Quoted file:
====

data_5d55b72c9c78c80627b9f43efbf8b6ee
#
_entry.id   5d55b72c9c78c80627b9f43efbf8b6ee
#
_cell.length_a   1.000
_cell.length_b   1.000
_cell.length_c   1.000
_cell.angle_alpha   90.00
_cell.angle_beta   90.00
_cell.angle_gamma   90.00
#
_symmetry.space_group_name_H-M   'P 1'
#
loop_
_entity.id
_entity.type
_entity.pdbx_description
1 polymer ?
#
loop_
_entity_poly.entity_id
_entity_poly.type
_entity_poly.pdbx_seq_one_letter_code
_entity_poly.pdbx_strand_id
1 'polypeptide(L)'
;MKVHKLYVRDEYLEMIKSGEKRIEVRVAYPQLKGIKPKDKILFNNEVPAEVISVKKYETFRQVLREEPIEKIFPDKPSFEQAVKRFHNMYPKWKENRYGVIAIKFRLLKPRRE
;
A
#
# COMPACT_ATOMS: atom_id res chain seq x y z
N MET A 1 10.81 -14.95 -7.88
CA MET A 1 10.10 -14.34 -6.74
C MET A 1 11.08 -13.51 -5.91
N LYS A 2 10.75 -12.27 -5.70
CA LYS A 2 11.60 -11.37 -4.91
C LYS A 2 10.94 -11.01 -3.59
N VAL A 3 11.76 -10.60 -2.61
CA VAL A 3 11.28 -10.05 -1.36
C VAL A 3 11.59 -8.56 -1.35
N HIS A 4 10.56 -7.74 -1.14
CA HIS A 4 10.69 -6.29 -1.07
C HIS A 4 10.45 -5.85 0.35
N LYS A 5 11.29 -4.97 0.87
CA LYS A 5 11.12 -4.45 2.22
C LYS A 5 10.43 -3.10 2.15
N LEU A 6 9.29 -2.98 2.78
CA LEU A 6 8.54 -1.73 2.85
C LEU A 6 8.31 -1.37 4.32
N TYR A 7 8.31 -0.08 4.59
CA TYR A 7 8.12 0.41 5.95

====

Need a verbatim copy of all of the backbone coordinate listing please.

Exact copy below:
data_5d55b72c9c78c80627b9f43efbf8b6ee
#
_entry.id   5d55b72c9c78c80627b9f43efbf8b6ee
#
_cell.length_a   1.000
_cell.length_b   1.000
_cell.length_c   1.000
_cell.angle_alpha   90.00
_cell.angle_beta   90.00
_cell.angle_gamma   90.00
#
_symmetry.space_group_name_H-M   'P 1'
#
loop_
_entity.id
_entity.type
_entity.pdbx_description
1 polymer ?
#
loop_
_entity_poly.entity_id
_entity_poly.type
_entity_poly.pdbx_seq_one_letter_code
_entity_poly.pdbx_strand_id
1 'polypeptide(L)'
;MKVHKLYVRDEYLEMIKSGEKRIEVRVAYPQLKGIKPKDKILFNNEVPAEVISVKKYETFRQVLREEPIEKIFPDKPSFEQAVKRFHNMYPKWKENRYGVIAIKFRLLKPRRE
;
A
#
# COMPACT_ATOMS: atom_id res chain seq x y z
N MET A 1 10.81 -14.95 -7.88
CA MET A 1 10.10 -14.34 -6.74
C MET A 1 11.08 -13.51 -5.91
N LYS A 2 10.75 -12.27 -5.70
CA LYS A 2 11.60 -11.37 -4.91
C LYS A 2 10.94 -11.01 -3.59
N VAL A 3 11.76 -10.60 -2.61
CA VAL A 3 11.28 -10.05 -1.36
C VAL A 3 11.59 -8.56 -1.35
N HIS A 4 10.56 -7.74 -1.14
CA HIS A 4 10.69 -6.29 -1.07
C HIS A 4 10.45 -5.85 0.35
N LYS A 5 11.29 -4.97 0.87
CA LYS A 5 11.12 -4.45 2.22
C LYS A 5 10.43 -3.10 2.15
N LEU A 6 9.29 -2.98 2.78
CA LEU A 6 8.54 -1.73 2.85
C LEU A 6 8.31 -1.37 4.32
N TYR A 7 8.31 -0.08 4.59
CA TYR A 7 8.12 0.41 5.95